20 April 2015
Cleared for Take-off
The course set by the Airport Authority (AA) Hong Kong to expand the city’s aviation gateway to meet future needs has been given the green light.
Under the Hong Kong International Airport Master Plan 2030, the three-runway system will be able to serve an additional 30 million passengers annually upon completion. Land will be reserved for further airport expansion, depending on future demand.
“[The expansion] will consolidate our city’s status as an international and regional aviation hub, spur economic development and create hundreds of thousands of jobs,” said Vincent Lo, Chairman of the AA, who welcomed approval by the Executive Council (ExCo). “This is a project for Hong Kong, and we are committed to taking it forward.”
Preparatory Works Begin
AA will now carry on with preparatory works over the coming months, he said, with the goal of starting construction as soon as possible. The eight-year construction project is targeted for completion by 2023.
To be built on 650 hectares of reclaimed land at a cost of US$18.2 billion, the project’s key facilities include a new runway, taxiways and aprons, a third runway concourse, an expanded Terminal 2, an automated people mover and a baggage handling system.
ExCo’s approval of the expansion last month follows another record-breaking year for the HKIA, in which new heights were scaled across all three traffic sectors. In 2014, the HKIA welcomed 63.4 million passengers and handled 390,955 flight movements, representing annual growth of 5.8 per cent and 5.1 per cent, respectively. Cargo throughput also rose six per cent year-on-year, reaching a record 4.38 million tonnes.
Fred Lam, CEO of the AA, said that the results further strengthen Hong Kong’s leading position as an international and regional aviation hub, supporting the city’s economic growth. Hong Kong, he noted, remains one of the few airports worldwide that ranks near the top in both passenger and cargo volumes.
In 2014, the HKIA also welcomed three new airlines – American Airlines, Siam Air and Vanilla Air – boosting its flight network to 180 destinations.
"Air traffic demand continues to grow, and we expect four to six per cent growth in passengers, cargo volumes and flight movements this year,” Mr Lam said. “We will continue to enhance airport facilities and services, and work closely with HKIA’s business partners to maintain a world-class travel experience for our passengers."
The third-runway project will be funded through three channels: bank loans and bonds; the HKIA’s operational surplus; and end-users, including passengers and airlines. A HK$180 departure tax on non-transit passengers until the end of the construction period is under consideration.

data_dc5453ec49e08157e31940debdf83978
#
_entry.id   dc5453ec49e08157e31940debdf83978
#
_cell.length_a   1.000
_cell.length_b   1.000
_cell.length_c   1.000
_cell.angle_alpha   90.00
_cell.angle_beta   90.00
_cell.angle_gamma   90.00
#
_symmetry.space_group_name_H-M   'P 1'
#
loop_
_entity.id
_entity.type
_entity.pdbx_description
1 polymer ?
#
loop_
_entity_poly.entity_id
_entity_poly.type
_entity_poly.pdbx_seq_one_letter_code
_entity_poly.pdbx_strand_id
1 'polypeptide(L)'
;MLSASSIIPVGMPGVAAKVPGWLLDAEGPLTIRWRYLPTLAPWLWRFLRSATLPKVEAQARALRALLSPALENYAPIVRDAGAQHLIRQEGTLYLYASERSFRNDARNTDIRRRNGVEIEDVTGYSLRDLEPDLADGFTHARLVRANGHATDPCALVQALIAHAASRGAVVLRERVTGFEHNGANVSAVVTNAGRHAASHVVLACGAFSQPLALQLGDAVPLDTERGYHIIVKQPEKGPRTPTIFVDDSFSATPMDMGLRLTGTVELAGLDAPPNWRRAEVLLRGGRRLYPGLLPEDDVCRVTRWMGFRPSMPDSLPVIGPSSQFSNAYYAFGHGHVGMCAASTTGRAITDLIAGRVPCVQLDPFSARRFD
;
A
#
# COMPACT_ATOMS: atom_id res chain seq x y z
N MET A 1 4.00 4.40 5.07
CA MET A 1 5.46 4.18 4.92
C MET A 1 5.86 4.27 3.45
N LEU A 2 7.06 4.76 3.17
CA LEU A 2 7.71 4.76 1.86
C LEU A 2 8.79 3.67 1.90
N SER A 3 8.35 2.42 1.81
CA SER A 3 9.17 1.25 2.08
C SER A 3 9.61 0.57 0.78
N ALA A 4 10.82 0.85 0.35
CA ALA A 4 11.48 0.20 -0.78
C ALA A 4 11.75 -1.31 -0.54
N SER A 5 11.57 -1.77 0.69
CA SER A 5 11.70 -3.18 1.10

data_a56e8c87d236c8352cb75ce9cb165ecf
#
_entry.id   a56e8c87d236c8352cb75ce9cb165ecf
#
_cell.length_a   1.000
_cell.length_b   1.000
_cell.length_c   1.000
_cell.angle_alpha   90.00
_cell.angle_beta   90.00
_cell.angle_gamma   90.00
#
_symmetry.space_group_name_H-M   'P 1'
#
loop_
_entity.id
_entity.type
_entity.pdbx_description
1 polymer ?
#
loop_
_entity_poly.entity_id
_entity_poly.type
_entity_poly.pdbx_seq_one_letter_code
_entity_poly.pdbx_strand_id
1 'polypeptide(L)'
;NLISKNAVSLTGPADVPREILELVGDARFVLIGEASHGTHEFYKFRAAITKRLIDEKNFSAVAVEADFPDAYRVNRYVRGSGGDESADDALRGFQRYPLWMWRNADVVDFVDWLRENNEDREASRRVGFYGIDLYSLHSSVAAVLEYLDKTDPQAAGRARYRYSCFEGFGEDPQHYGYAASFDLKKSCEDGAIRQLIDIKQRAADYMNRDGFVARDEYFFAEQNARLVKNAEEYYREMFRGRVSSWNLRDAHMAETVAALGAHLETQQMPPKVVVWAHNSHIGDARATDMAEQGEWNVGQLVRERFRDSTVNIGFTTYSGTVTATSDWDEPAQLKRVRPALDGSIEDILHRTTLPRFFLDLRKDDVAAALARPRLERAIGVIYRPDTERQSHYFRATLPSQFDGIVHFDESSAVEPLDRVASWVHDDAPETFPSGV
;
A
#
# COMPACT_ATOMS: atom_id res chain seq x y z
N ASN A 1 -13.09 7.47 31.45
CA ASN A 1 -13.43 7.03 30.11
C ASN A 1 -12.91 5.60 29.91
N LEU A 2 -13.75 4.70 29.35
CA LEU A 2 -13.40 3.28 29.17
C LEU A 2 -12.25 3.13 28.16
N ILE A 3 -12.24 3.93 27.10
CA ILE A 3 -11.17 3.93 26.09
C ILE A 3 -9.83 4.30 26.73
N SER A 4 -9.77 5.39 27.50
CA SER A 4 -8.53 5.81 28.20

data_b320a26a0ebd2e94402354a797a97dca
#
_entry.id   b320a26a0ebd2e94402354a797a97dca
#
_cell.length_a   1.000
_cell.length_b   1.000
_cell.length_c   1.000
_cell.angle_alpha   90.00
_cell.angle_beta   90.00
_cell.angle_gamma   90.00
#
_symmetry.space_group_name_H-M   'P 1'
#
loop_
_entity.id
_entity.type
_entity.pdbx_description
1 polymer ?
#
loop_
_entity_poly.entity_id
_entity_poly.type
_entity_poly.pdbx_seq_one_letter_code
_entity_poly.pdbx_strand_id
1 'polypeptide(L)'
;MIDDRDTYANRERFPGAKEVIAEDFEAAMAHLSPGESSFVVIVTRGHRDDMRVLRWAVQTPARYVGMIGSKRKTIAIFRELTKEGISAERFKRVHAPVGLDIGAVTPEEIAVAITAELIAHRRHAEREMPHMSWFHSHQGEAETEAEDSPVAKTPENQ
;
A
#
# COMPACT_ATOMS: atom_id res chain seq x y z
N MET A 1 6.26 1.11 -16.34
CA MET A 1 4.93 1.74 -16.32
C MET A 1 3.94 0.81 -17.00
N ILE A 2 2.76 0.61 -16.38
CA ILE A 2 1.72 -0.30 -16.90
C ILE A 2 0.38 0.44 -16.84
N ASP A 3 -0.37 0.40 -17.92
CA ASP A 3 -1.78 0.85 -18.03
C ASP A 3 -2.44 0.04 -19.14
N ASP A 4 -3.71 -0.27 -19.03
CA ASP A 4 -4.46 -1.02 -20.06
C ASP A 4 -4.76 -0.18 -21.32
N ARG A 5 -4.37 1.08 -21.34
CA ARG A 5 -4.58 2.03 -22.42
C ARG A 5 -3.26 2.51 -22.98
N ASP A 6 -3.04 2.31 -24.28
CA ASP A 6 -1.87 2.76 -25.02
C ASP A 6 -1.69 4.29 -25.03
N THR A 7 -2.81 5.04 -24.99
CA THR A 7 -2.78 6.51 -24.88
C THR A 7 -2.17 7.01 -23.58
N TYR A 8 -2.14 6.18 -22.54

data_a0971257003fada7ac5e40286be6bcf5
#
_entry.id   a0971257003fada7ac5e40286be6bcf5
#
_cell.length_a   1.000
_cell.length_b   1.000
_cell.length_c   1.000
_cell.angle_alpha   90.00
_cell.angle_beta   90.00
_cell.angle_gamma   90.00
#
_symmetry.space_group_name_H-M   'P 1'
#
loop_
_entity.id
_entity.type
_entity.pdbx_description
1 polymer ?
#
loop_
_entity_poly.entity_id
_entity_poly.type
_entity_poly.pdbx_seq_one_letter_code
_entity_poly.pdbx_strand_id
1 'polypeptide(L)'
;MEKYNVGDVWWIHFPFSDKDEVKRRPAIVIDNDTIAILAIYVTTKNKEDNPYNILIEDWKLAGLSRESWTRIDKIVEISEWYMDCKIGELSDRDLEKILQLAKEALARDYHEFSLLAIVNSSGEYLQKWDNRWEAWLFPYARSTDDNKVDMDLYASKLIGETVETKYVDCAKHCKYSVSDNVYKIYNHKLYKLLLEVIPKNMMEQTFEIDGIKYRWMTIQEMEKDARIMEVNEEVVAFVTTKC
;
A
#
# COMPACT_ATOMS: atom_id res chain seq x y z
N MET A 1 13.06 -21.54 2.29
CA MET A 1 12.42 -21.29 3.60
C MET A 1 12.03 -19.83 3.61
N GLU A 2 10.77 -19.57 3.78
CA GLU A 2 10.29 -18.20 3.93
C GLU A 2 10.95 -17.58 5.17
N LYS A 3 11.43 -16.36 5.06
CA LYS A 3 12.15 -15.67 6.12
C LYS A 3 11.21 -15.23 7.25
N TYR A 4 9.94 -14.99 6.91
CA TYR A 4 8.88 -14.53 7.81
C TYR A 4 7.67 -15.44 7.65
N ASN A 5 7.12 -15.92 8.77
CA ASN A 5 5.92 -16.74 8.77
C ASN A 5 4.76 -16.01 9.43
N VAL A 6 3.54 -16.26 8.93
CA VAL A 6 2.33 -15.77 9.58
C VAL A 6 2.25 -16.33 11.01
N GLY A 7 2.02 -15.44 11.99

While the expansion itself has been widely welcomed, the decision to incorporate a user-pays component brought a mixed reaction. During a visit to Hong Kong last month, Tony Tyler, Director General and CEO of the International Air Transport Association (IATA), said that there should be “ample scope” for the project to be funded through borrowings alone.
“There is an urgent need to move ahead with the third runway project as the airport is fast approaching its maximum runway capacity,” said Cathay Pacific Chief Executive Ivan Chu. “It is certain that the airport will reach capacity well before a third runway could be built, which is of great concern when we are seeing increasing competition from other rapidly expanding hubs in the region.”
Mr Chu added that Cathay Pacific believes the third runway could be self-funded through existing income streams, especially as the number of passengers moving through the airport continues to grow. The airline currently has a 32.5 per cent share of the HKIA’s departure capacity.
“Hong Kong International Airport is extremely successful. It is the world’s busiest airport for international freight and the third busiest in terms of international passenger traffic,” he said. “The Airport Authority enjoys the highest net profit of any airport in the world and benefits from strong cash flows, a healthy balance sheet, and growing income from retail and aeronautical streams.
“The Airport Authority is fully capable of financing the construction of the third runway through its own means without the need to impose additional financial burden on users. Charges must remain competitive to ensure continued growth for aviation, tourism and related industries.”
Mr Lam said that since about 70 per cent of HKIA’s passengers are non-Hong Kong residents, the user-pays principle “makes good sense, because subsidising the project through the Government means local taxpayers would foot the bill for overseas passengers.”
“We understand that ExCo has concerns about the amount that would be charged to passengers. We will look into further adjustments and determine whether they are feasible," added Mr Lam.
Like other infrastructural works of this magnitude, the development of the third-runway system will be a long process, he continued. “But this will not deter us from doing what is necessary to build a better future for our city. The third-runway system will bring more business, more jobs and more convenience to Hong Kong. We will collaborate with the Government, the aviation industry, our stakeholders and the city’s residents to make it happen.”
Midfield Development on Track
Meanwhile, “solid progress” has been made on the airport’s Midfield Development, targeted for completion by the end of this year. The HK$10 billion project, which started in 2011, will allow the HKIA to serve an additional 10 million passengers a year.
The development includes a five-level concourse equipped with 20 new aircraft parking stands and improved passenger access. Its environmentally friendly design has more than 35 green features, making it one of the first buildings in Hong Kong to be certified with the BEAM Plus Gold Standard, an industry-wide environmental assessment scheme for buildings.